I have never been to Paris on a cold winter month. It was on a summer when I visited the City of Lights for the first time and I remember it was hot, muggy, bustling and chaotic. The scene is the exact opposite this time of the year, tranquil, which makes the sirens from the city streets seem irritatingly loud. The trees are bare, the air frosty and everyone dressed in layers and mostly in black. The temperature is nearing 0 degree celsius which probably matches the Parisians' attitude toward outsiders in general (of course I'm only joking!).
Eventhough it is too cold outside, we were lucky that it didn't rain throughout our stay in the city. Our hotel on Strasbourg Ave in the 2e Arrondissement is peppered with beauty shops that it can very well be the 'hair care' capital of Paris. ha! It is interesting how I've associated classic French songs to Parisian neighborhoods that I kept playing the same tunes in my head again and again while walking along the busy 'rue' and avenues. Names like Montmartre, Les Halles, Pigalle and others that I had encountered from my previous trip now make more sense. I noticed the square marble fountain in Les Halles does not spurt water during winter.
The only thing in my list for this trip was to go to the Musée du Louvre and the Musée D'Orsay since I've already been to the more recognizable symbols of Paris. I purposely skipped both museums five years ago with the thought of coming here again with J.
The Louvre is huge and the collections are so extensive I probably won't see all of them in my lifetime. I am amazed how the museum is so popular that it probably made the Guiness book already for being able to accommodate a large number of visitors. Just like in other museums that house what I call 'superstar' paintings, the visitors at the Louvre, including myself, marched directly to the 'Monna Lisa' which overshadows the rest of the equally important works or art. It is unfortunate I don't have one more day to indulge looking at the other popular collections. D'Orsay is smaller and less intimidating. Just like at the Louvre, J and I skipped the entire collection and went straight to the works of Manet, Monet, Van Gogh and Gaughin. We skipped the Pompidou because we were already maxed-out on museums after two days. There are at least fifty museums in Paris.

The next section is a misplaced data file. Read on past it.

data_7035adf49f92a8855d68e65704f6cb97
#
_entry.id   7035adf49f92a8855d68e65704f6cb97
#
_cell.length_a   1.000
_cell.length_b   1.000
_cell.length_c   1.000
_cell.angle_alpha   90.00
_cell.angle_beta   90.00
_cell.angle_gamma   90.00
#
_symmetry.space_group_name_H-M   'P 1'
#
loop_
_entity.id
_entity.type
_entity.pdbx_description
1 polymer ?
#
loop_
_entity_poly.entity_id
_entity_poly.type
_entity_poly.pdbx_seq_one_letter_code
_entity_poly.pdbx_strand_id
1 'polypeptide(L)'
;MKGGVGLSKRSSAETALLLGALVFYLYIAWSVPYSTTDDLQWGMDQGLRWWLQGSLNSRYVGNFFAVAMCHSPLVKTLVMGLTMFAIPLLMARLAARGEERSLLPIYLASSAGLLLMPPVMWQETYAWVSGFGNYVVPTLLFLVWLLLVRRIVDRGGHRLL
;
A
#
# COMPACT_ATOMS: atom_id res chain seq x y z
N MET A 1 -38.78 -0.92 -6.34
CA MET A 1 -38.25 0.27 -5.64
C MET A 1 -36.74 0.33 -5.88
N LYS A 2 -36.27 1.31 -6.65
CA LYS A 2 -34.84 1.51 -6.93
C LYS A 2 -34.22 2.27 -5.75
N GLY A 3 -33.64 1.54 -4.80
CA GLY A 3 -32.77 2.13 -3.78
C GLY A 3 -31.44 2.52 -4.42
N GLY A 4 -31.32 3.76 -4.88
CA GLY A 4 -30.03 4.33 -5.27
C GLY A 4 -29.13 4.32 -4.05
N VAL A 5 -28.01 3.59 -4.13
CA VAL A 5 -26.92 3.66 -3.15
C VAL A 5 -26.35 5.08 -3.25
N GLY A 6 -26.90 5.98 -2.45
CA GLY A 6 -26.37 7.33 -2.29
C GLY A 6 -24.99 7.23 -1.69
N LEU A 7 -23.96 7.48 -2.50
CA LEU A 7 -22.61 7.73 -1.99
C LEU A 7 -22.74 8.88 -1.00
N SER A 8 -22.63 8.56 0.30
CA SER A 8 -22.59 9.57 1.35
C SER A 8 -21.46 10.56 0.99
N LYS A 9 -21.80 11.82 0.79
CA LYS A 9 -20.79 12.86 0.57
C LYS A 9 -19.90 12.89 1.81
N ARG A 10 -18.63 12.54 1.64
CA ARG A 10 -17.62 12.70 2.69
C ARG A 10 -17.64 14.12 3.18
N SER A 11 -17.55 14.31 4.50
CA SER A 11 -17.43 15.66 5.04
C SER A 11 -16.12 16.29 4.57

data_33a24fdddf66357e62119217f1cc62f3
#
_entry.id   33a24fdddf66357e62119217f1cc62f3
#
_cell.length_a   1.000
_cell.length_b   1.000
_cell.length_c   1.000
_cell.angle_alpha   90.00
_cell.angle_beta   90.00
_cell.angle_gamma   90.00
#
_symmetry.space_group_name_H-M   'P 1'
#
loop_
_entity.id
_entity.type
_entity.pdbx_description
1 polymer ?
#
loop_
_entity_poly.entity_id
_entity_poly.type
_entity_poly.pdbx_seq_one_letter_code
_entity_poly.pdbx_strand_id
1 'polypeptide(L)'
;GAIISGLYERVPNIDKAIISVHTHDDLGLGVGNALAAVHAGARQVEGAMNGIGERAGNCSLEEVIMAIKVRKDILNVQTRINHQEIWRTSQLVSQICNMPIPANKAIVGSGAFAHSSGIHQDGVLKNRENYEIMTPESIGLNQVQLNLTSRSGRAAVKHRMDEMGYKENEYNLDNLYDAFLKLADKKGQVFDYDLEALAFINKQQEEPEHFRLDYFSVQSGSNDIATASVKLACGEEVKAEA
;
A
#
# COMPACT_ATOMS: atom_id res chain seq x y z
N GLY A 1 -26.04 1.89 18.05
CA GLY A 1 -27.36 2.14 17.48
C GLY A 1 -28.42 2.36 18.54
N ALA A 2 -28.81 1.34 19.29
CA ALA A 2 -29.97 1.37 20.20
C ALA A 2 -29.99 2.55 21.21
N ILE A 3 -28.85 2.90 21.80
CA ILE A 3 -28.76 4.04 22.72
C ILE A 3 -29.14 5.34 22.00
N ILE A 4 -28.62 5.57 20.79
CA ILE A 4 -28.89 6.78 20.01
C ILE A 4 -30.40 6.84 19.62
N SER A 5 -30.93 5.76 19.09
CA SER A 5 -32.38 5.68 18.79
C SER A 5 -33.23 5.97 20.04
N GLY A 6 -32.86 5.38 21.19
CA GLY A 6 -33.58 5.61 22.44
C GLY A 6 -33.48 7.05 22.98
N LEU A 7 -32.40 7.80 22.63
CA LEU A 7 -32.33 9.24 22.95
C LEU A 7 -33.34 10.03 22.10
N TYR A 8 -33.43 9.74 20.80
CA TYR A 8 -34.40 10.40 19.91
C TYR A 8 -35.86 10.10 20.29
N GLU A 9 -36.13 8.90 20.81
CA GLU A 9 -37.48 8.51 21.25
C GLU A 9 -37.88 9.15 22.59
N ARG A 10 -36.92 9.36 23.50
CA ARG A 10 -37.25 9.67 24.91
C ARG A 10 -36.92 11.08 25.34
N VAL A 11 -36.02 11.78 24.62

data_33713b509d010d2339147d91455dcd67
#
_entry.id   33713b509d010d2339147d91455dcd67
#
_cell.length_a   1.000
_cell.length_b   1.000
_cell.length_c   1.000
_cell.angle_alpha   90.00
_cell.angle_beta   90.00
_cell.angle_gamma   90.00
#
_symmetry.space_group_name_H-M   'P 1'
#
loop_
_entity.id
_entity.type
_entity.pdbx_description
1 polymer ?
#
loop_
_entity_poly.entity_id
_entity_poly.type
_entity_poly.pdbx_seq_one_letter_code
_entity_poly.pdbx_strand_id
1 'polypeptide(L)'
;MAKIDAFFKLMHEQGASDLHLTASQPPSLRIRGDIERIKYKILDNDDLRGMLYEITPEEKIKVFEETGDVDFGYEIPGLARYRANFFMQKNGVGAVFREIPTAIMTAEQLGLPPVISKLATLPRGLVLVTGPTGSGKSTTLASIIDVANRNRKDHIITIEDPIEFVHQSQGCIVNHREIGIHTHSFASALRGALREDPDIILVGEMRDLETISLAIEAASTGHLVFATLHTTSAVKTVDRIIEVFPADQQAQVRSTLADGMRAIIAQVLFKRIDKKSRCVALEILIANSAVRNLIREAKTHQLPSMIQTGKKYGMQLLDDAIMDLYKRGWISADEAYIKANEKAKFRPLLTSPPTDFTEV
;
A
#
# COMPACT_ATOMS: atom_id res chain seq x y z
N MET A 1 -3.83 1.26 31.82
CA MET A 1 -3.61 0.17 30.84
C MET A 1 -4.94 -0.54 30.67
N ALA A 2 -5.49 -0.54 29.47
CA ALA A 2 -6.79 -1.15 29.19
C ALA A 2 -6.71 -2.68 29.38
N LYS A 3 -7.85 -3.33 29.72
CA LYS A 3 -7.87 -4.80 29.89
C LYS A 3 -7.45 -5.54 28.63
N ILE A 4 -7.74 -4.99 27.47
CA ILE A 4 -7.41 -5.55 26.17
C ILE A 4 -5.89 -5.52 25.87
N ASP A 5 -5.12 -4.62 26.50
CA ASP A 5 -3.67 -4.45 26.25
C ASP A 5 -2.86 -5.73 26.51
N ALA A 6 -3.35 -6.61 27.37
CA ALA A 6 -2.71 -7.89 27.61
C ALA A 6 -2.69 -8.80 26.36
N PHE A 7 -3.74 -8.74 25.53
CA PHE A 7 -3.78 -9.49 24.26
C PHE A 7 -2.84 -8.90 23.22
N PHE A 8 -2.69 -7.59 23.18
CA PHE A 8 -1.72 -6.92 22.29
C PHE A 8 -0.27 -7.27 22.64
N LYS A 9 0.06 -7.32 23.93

Dining in Paris is expensive. A substantial sit down lunch can already buy you a meal for three with wine at a hole-in-a-wall type restaurant in SF. The Frenchman JP did warn us about this so we were not shocked at all. Locals say that the prices have gone up since they started using the Euro. It is annoying to see that Champs-Élysée is dotted with McDonald's. I still don't know the difference between a boulangerie from a patisserie; and a brasserie from a restaurant. :)
A friend in highschool E who just moved to Paris met us for coffee and then hosted a late dinner for J and I later in the evening. E and I were classmates in elementary but he got transferred to a different section in highschool. We used to seat next to each other during Industrial Arts class because we were alphabetically arranged by last names. He summed up the last 15 years over dinner including the ordeal he went through before coming to Europe. I felt there was no need to tell my story. He hosted another dinner on our last night in Paris. I told him I am jealous (in a good way) that he lives in Paris and urged him not to take the Eiffel Tower for granted. He lives just two blocks from 'La Tour Eiffel' in 16E Arrondissement .
I am amazed how my Parisian plan had worked out perfectly well, in fact, too perfect that is seemed like we were following a script from a cheesy movie with a lot of walking and small talks (think of 'Before Sunrise' and 'Before Sunset'). I must have been planning out the details unconsciously over the years. ha!
My Parisian Top 3 would be: walking around 5e Arrondissement or the Latin Quarter, the cafés around the Marais neighborhood and the Impressionist paintings at the Musée D'Orsay.